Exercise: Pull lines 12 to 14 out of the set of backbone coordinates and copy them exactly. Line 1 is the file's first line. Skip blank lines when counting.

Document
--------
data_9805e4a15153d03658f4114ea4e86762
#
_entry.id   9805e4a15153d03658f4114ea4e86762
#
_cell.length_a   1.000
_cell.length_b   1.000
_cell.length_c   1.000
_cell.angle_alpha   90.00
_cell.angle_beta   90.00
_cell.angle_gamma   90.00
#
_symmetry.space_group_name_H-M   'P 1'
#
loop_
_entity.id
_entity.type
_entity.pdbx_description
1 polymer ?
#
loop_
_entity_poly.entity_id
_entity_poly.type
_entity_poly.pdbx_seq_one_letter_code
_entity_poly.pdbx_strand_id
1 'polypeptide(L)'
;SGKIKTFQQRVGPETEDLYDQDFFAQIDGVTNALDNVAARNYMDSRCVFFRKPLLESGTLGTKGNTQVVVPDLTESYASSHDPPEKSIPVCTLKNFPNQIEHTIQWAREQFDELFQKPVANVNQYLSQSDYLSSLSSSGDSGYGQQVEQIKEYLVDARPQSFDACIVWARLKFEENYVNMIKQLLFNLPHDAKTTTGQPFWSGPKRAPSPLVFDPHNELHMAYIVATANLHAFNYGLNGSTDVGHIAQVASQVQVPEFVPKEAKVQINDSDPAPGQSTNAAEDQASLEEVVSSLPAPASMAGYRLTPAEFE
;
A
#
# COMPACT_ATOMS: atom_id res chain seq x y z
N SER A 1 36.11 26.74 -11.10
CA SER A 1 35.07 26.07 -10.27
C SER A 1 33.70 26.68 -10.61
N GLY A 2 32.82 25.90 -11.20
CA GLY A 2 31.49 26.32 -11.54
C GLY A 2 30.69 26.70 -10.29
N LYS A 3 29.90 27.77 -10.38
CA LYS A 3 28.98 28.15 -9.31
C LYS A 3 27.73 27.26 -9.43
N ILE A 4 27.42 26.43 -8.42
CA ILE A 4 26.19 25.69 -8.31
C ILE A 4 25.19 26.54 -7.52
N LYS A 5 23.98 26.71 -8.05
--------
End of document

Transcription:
_symmetry.space_group_name_H-M   'P 1'
#
loop_